The PRC’s Xinjiang work in the Turkish media field also involves taking journalists on media tours to Xinjiang, where they are instrumental in “attesting to the accomplishments in de‑extremification” (认可去极端化成就) and the overall correctness of the CCP’s Xinjiang policy.131 Such attestations are then disseminated in the Turkish media, as in the case of Perinçek’s visit to Xinjiang described above. In a similar case, the reporter Erdal Kuruçay reproduced the CCP’s propagandistic line in the wake of his tour to Xinjiang in January 2019. He pointed out that the visit enabled him to realize how mistaken his understanding of the Xinjiang problem had previously been due to the misleading Western reports and extolled the benefits of China’s Xinjiang policy, including the “education centers” for Uyghurs allegedly prone to crime. Kuruçay’s statements were published by Oda TV, which introduced him as an ATV station reporter who is “close to the government.” Another member of the visiting group, Misket Dikmen, who is the chairperson of the Journalists’ Association of Izmir, referred to the positive feedback on the education centers she had received after interviewing the students.132 The messaging from the press tours to Xinjiang can also be reproduced by the PRC’s Turkish language outlets, as it was in CRI Türk’s “interview” with Kuruçay held while he was still touring in Xinjiang.133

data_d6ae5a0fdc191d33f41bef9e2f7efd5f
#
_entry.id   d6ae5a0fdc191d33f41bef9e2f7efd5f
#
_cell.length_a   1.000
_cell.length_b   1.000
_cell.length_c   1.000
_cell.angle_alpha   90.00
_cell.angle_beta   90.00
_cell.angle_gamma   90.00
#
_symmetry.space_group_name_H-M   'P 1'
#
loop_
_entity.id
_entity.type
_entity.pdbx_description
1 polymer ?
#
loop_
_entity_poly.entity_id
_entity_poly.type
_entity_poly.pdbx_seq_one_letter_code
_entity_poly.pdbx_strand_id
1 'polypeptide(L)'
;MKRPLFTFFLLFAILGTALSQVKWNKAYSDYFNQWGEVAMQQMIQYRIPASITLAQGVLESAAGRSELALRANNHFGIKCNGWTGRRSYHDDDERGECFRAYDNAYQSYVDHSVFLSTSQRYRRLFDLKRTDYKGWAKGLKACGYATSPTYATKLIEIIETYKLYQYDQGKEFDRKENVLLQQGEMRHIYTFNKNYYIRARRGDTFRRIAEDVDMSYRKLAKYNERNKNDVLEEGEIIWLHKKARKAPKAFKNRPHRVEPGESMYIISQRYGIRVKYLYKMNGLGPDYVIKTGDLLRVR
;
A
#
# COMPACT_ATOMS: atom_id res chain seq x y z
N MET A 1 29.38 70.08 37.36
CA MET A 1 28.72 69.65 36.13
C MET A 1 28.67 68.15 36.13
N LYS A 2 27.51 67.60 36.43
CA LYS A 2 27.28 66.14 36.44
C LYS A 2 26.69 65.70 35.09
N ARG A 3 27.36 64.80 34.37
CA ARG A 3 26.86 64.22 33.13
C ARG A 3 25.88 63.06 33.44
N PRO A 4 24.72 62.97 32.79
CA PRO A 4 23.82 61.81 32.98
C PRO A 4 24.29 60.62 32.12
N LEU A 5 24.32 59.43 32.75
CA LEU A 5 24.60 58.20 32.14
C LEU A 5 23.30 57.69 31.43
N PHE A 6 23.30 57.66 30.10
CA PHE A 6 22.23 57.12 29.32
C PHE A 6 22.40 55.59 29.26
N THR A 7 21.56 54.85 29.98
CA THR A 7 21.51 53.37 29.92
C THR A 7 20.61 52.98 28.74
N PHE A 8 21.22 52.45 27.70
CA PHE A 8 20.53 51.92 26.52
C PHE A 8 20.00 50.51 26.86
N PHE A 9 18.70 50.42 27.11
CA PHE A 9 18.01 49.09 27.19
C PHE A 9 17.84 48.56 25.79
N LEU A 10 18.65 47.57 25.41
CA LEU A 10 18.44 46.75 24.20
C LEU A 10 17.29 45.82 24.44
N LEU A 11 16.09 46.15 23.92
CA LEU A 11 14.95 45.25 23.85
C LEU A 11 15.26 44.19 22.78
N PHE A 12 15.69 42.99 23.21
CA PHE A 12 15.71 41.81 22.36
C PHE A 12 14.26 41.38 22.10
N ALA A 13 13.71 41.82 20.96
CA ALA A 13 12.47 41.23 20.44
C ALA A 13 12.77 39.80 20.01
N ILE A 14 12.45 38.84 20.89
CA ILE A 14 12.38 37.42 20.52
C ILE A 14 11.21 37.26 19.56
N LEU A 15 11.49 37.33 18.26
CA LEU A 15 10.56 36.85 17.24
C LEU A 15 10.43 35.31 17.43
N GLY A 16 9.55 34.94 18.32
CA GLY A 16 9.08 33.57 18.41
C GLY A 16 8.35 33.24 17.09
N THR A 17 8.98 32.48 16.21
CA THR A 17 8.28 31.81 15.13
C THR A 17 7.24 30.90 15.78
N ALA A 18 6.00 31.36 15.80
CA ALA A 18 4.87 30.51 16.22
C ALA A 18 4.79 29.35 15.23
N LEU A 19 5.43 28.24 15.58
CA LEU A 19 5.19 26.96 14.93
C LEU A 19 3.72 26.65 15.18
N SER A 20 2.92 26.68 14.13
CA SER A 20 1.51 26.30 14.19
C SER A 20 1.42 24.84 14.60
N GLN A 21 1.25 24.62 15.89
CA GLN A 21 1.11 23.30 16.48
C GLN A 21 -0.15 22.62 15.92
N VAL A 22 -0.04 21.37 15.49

Press tours can also be orchestrated by the CCP in Turkey. One instance is the visit to Turkey by a “cultural exchange delegation” (文化交流团) organized by the SCIO in October 2018. At a meeting held in Ankara, the delegation briefed Turkey’s media professionals on the main tropes of CCP propaganda on: alleged economic development; the preservation of religious freedom; the struggle against terrorism, separatism, and extremism; social stability; people’s support for the actions of regional and central government against terrorism; and the Xinjiang’s pivotal role in the BRI and Turko-Chinese cooperation. The delegation included, for instance, the director of the Xinjiang Academy of Social Sciences’ Institute of Philosophy, Murat Qyniyat (黑尼亚提). The group was headed by Xing Guangcheng (邢广程), the director of the Chinese Academy of Social Sciences’ Chinese Borderland Research Institute (中国边疆研究所; previously known as the Research Center for Chinese Borderland History and Geography, 中国边疆史地研究中心),134 a leading PRC academic institution involved in the legitimation of the CCP’s Xinjiang policies. In September 2020, the institute’s current director Xu Jianying (许建英) introduced the CCP’s “concrete practices of preventive counterterrorism and de-extremification” (预防性反恐和去极端化具体实践) in Xinjiang at the above-mentioned BRICS counterterrorism working group meeting.

The business field